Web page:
The most popular use for flour is in baking, and many types of flour are now used for that purpose due to the higher incidence of gluten intolerance, whether true or assumed. But there is no doubt that baked foods are popular and delicious, and their popularity seems to increase every year.
Most casual users like me can do just fine with one type of flour, All Purpose flour, but dedicated bakers like my husband prefer to venture into the vast assortment of flours found in the markets. He includes in his collection of flours with which he bakes artisan breads so many we needed a special small refrigerator and freezer to keep them fresh.
Among the available flours we have tried are high gluten wheat, soy, rye, spelt, rice, potato, barley, oat, rye, kamut, whole wheat, corn, oats, chickpea, buckwheat, barley, amaranth, arrowroot, millet and buckwheat. My mother, a cake baker, kept boxes of cake flour in the freezer for freshness. We have not tried almond, buckwheat, chickpea, tapioca, coconut, pumpernickel, teff, quinoa, semolina and soy.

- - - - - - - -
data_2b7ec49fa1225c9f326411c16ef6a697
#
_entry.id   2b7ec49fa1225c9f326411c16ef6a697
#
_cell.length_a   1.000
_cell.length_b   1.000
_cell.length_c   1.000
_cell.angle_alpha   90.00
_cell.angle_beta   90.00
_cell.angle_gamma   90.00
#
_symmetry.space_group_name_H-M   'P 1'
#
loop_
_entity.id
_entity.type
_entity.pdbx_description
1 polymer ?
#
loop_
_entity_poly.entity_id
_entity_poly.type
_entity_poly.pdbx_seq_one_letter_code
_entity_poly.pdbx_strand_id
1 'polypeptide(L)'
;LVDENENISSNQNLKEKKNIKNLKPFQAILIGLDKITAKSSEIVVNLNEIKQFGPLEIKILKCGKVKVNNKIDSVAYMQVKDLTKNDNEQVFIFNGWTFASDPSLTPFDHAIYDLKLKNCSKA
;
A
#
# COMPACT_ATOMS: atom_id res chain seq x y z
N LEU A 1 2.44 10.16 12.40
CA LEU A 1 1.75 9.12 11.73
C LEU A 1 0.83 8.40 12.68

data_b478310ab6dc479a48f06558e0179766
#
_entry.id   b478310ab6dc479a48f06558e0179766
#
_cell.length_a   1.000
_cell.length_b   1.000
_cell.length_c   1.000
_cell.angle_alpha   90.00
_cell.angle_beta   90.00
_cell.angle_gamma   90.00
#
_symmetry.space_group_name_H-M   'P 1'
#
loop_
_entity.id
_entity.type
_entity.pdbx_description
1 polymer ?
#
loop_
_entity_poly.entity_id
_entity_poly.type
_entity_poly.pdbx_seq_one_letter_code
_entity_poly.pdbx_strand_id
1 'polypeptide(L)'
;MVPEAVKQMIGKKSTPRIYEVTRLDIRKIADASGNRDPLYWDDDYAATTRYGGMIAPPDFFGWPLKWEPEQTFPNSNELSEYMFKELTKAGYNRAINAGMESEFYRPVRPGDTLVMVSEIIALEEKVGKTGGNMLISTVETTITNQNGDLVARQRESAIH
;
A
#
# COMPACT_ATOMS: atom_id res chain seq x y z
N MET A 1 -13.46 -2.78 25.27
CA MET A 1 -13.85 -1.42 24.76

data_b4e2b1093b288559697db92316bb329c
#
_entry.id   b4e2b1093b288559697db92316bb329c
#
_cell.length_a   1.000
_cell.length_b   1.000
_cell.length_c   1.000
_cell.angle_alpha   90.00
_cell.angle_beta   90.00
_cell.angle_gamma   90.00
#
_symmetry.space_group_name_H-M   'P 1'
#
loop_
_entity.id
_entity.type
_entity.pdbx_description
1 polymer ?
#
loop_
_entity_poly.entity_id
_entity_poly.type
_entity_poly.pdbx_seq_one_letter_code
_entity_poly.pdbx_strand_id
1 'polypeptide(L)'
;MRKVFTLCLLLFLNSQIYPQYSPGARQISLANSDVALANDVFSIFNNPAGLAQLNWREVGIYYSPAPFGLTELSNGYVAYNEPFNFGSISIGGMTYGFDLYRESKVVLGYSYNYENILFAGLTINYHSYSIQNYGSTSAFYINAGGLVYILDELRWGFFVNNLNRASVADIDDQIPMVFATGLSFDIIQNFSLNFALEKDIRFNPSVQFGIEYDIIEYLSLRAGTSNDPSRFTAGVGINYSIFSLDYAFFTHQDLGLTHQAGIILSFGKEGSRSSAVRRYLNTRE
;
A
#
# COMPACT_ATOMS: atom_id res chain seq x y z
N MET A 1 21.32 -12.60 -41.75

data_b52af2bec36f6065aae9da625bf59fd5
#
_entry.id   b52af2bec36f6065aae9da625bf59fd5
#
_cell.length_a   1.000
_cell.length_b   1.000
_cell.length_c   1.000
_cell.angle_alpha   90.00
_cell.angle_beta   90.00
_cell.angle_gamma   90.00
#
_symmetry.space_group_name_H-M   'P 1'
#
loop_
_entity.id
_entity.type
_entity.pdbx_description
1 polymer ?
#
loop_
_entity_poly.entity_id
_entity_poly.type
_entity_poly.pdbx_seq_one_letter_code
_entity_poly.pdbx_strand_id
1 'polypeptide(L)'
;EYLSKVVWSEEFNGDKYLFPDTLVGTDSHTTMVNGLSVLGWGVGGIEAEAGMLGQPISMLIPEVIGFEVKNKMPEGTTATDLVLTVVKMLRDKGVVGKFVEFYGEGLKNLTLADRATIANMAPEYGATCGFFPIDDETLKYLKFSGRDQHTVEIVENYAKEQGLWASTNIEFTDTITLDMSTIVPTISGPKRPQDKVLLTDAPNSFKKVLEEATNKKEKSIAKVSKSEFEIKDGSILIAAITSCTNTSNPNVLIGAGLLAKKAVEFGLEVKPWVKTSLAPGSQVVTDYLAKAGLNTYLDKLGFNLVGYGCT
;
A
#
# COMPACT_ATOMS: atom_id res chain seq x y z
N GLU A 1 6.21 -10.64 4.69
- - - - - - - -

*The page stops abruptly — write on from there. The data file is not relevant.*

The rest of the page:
Although flour in general has many nutritional benefits, the necessary evils brought on by the industrial revolution required that baked goods last longer without spoiling to enable long distance transportation. In order to extend flour products shelf life the fat from the grains contained in the germ was removed. What seemed like a logical solution at a time when very little was known about nutrition stripped the refined, processed flour products of most vitamins, amino acids and micronutrients such as minerals.